New Texas Animal Health Regulations for CWD Will Impact Hunters

The Texas Animal Health Commission (TAHC) approved new regulations aimed at managing the threat of chronic wasting disease (CWD) in “exotic” cervids, which, in Texas, includes elk. Dealing with what are termed “CWD susceptible species,” the regulations, approved May 9, 2017, require owners to keep herd records, estimated annual inventory and mortality records for any elk, red deer, sika or hybrids (and any moose, though there are few if any in Texas). To this end, owners of these species will be required to obtain a Premises Identification Number (PIN) from the agency. Whether these species are on high fence, low fence or no-fence properties, landowners must keep mortality records and submit three “eligible mortalities” (natural mortality or hunter harvest) per year for CWD testing at their own expense and provide those test results to TAHC.

Up until now, TAHC did not regulate the movements of exotic cervids. But increased scrutiny on transfers from whitetail deer breeders after CWD was discovered in captive herds in Texas (see articles 3762, 3741, 3625 and 3602) meant that it was only a matter of time before the question of unregulated movements of other CWD-susceptible species would arise.

It is important to note that the regulations don’t cover a number of other exotics, such as axis deer, fallow deer or any of the super cervids, such as barasingha, Père David or Eld deer. Though these deer are often raised within the same facilities as red deer or elk, they appear to be resistant to CWD and are not considered a risk for transport.

Two important impacts to hunters are predictable. First, as we saw when scimitar-horned oryx began to be regulated by the USFWS, many landowners will decide not to continue to raise these species. TAHC will no doubt be easier to deal with than the FWS was, but with a number of exotic species to consider, many landowners will decide against continuing with “exotics.” There are many ranches with shooter sika and red deer stags that likely will be depopulating those species. The immediate result will be low-cost hunts this fall and winter. Though discounts may not be offered at the beginning of the season, look for ranchers willing to make a deal by Jan. You can reasonably expect a fire sale before the animals shed their horns next March. If you need any or all of these for your SCI Introduced Animals of North America Inner Circle or if you simply enjoy hunting these species, you may want to act this year. The long-term result will be a reduced supply and inevitably higher prices.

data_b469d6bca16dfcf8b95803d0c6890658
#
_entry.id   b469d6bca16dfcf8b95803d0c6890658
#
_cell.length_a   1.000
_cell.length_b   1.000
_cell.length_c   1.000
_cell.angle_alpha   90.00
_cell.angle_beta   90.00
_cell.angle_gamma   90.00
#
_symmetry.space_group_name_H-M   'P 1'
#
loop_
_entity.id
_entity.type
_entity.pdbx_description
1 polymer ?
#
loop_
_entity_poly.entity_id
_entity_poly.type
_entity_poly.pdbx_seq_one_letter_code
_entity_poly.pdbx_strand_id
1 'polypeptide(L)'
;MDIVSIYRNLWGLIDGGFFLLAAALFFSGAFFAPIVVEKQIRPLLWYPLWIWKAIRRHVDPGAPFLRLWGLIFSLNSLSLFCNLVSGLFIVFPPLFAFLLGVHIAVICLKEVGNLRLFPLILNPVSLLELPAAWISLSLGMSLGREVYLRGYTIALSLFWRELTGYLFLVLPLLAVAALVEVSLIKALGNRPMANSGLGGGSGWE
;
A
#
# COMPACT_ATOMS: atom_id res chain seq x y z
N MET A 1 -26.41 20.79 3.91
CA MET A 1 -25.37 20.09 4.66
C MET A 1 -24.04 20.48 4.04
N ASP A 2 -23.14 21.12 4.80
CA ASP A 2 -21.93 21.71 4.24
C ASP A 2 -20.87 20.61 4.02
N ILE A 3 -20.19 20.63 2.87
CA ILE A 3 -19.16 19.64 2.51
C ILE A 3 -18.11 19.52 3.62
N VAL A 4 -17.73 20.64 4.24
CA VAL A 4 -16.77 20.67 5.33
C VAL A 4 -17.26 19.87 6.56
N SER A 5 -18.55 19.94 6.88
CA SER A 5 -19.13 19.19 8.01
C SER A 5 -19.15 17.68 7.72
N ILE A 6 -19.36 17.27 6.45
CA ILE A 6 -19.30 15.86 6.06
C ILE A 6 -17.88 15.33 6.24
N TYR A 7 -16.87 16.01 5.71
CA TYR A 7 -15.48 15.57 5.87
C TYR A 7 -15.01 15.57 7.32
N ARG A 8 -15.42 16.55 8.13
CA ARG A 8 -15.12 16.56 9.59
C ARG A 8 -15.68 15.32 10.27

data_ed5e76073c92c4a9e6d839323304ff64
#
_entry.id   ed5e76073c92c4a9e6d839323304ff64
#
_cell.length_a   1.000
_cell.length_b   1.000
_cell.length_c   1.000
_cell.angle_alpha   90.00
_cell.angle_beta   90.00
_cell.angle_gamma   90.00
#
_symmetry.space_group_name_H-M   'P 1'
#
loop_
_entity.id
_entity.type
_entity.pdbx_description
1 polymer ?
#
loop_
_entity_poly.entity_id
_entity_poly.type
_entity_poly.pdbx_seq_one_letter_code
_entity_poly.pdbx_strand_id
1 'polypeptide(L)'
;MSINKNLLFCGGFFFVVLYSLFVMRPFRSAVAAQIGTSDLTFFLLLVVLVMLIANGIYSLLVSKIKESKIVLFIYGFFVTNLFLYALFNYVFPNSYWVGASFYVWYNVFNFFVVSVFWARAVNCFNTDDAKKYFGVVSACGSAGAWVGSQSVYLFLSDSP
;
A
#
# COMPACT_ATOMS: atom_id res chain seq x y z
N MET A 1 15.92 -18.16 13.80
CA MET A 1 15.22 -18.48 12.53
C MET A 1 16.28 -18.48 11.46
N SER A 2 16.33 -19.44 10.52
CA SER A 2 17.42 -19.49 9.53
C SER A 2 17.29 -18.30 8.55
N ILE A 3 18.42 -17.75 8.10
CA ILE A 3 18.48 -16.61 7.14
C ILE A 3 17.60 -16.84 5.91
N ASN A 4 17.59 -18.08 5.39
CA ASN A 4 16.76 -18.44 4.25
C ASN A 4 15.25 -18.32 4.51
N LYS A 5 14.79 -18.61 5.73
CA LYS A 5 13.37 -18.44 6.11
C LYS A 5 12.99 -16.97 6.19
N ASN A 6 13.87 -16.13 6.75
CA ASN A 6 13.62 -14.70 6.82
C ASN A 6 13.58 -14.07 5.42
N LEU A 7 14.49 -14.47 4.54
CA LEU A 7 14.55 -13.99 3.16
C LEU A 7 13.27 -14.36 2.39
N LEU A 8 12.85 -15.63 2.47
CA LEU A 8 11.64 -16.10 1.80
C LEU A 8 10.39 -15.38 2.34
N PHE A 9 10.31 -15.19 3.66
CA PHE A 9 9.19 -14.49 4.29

The second impact is that many states had not considered exotic trophies when they passed CWD transport regulations. It may be a slow process, but expect states to discover the omission and require that carcasses and antlered trophies from exotic cervids follow the same transport regulations as whitetail deer. If you come to Texas and hunt one of these species, plan on taking back only boned-out meat, skull plates cleaned of meat, capes and ivories. No brain or spinal tissue should be moved from the ranch where you hunt.

Finally, there is a free-ranging elk herd in west Texas that may well be in danger of extirpation under these regulations. We specifically asked about these free-ranging elk and were told by Callie Ward, public information officer at TAHC, that “the rules affect free-ranging elk. The surveillance rule states that an owner of a premises where an eligible mortality of an exotic CWD-susceptible species occurs must CWD test those species until the time three animals are tested (per year) and valid test results are obtained. This rule is for all landowners, high fenced premises and low fenced premises included.” What this means for those elk remains to be seen, but the prognosis is not good.